It was brought to my attention that @tjslater (twitter) proposed:
"Theory does not dictate reality, it describes it. If warlordism/instability is a persistent problem in places without governments, and your theory doesn't include this - you have an intrinsically flawed theory. There's no such thing as directed anarchism, it's an oxymoron yet all I hear is 'this is the way it should go'.." http://tmi.me/uw88w
"Theory does not dictate reality, it describes it." I find much agreement with this statement. I'm not sure that I would use the term, "reality", but might substitute "reality" with "that which is empirically verifiable"; if this is what is meant by "reality", then I would have no objections. ["Reality" when used to imply something objective-in-relation-to/independent-of the objects of consciousness, would be to imply something that is not empirically verifiable, and therefore, would be applying a theoretical construct upon "reality" which could not be justified by empirical verification alone, which would imply 'theory dictating reality' and therefore would be self-contradictory.]
"If warlordism/instability is a persistent problem in places without governments, and your theory doesn't include this - you have an intrinsically flawed theory."
I find agreement with a more strict rephrasing of the original proposition, "If a theory of political/ethical/socially-optimal interactions, does not take into account or regard the unethical/socially-detrimental behavior of individual actors, then a theory of political/ethical/socially-optimal social interactions is intrically flawed."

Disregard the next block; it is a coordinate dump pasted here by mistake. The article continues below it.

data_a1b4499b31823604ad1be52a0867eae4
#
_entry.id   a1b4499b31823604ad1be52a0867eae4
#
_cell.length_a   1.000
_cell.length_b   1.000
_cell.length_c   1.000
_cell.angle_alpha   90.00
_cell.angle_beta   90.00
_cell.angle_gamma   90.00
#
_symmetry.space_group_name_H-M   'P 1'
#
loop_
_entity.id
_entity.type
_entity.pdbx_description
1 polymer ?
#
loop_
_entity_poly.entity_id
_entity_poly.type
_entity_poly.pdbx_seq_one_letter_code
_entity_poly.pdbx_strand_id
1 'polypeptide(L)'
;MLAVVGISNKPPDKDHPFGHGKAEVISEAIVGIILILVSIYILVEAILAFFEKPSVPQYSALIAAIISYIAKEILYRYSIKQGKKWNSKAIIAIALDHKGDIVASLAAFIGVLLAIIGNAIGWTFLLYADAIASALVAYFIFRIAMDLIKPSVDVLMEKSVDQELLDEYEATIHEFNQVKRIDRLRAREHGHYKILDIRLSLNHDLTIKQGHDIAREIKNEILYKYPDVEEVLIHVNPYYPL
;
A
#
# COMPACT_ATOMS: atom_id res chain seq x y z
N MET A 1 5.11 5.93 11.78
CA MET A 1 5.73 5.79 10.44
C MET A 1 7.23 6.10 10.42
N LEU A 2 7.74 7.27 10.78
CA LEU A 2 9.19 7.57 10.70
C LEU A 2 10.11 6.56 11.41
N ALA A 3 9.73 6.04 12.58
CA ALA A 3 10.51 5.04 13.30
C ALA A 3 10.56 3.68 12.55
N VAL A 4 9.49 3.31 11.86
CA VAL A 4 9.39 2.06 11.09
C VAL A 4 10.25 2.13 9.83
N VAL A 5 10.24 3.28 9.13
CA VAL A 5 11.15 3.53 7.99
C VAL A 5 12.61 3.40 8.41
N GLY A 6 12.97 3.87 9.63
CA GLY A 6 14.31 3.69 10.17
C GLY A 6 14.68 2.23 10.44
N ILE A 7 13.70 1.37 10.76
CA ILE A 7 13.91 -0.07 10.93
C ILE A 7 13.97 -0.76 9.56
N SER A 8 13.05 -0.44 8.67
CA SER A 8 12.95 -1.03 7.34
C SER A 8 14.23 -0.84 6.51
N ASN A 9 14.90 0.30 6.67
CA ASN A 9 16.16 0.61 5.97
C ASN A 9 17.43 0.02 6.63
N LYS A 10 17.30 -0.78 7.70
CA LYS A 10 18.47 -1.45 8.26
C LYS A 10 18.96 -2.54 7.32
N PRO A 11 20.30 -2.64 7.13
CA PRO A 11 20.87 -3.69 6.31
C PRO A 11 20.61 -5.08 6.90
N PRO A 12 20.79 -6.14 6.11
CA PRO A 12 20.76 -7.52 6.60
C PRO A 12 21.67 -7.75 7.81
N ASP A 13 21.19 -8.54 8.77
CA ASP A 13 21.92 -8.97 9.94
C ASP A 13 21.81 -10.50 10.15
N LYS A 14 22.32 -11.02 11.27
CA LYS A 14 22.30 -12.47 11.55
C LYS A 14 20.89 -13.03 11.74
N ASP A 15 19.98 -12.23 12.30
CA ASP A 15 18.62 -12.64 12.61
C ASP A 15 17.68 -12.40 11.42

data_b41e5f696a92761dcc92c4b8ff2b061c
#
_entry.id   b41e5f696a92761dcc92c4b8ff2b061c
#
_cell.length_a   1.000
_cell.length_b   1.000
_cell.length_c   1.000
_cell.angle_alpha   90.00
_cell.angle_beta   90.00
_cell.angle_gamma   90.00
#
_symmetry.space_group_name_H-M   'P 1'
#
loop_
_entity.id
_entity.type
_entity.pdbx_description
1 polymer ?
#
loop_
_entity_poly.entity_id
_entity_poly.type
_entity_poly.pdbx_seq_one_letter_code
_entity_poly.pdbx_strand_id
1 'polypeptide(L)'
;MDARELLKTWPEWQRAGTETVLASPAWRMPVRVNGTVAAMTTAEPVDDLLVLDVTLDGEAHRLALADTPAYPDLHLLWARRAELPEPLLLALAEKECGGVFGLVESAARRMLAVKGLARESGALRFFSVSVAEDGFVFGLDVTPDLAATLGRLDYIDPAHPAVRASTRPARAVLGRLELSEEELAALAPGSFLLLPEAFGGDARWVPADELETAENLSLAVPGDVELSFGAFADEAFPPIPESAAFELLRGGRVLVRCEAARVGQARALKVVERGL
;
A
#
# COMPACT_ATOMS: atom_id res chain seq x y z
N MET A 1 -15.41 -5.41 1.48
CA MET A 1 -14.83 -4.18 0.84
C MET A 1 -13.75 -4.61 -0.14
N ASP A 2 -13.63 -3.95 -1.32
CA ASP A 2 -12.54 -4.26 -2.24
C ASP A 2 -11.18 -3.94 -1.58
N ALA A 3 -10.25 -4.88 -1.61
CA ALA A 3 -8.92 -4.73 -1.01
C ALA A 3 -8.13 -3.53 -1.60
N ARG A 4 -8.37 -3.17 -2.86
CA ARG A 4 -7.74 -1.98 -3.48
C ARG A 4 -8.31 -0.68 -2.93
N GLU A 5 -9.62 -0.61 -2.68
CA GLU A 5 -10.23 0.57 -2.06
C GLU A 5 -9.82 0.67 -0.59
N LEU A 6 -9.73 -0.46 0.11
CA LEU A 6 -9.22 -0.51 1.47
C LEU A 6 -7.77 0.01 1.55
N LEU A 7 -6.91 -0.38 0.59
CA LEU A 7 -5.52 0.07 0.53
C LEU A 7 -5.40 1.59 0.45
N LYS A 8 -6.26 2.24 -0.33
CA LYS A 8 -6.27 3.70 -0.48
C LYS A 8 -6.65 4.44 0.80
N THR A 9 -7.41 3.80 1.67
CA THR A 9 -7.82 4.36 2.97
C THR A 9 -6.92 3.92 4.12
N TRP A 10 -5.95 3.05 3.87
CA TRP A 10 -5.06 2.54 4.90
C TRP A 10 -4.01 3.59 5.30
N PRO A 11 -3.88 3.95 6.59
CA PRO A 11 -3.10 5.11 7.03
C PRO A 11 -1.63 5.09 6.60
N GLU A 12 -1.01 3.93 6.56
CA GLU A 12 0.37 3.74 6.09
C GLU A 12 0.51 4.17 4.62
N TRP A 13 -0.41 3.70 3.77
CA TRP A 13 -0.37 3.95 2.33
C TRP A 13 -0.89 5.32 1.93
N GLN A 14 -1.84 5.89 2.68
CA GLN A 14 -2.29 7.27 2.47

What I would not find agreement with, is the theoretical-identification of empirically/historically verifiable social-interactions of "warlordism" and "instability" as difference in concept, from "government". The original proposition would seem to imply that that which is called "government" (I presume that "government" used here refers to the vernacular usage) is different in kind (requires a theoretical construct to organize and interpret that which is empirically-verifiable) from what the author of the original proposition identifies/refers-to as "warlordism" and/or "instability". Because these identifications require some kind of theoretical framework to make the distinction between "government" and "warlordism", this second proposition fails the qualification of the first proposition; the second proposition requires (or pressumes) a political/ethical/socially-optimal theory in order to make the qualifying identifications. Without this presumption, the statement could be seen as unable to answer the question of, "What if the 'government' in question, enslaves one-third or the population and wages a 'holocaust' against the other third (for which there might be historical-precedents), while at the same time the 'warlord' in question, after gathering a cohort of ruffians, usurped 'power' in a bloodless coup, and enslaves no one, kills no one, and maintains her 'rule' upon voluntary contributions from those who do not wish to see a violent 'warlord' take power?". If one were to attempt to resolve/answer the hypotheticals contained in the prior question, by re-identifying/re-defining the hypothetical's 'government' as 'warlordism' and the hypothetical's 'warlord' as a 'government', then the second proposition would not be meaningful, in that it substitutes arbitrary (if no political/ethical/socially-optimal theory is presumed) definitions; if this kind of resolution was sought, then the meaning of "warlordism" becomes whatever political/ethical/social interactions the subject does not prefer and "government" is revealed to mean, whatever political/ethical/social interactions the subject does prefer, in this case, either the statement is meaninglessly tautological, subjective/arbitrary or it must be presuming some theory by which, what is empirically-verifiable is analyzed and interpreted.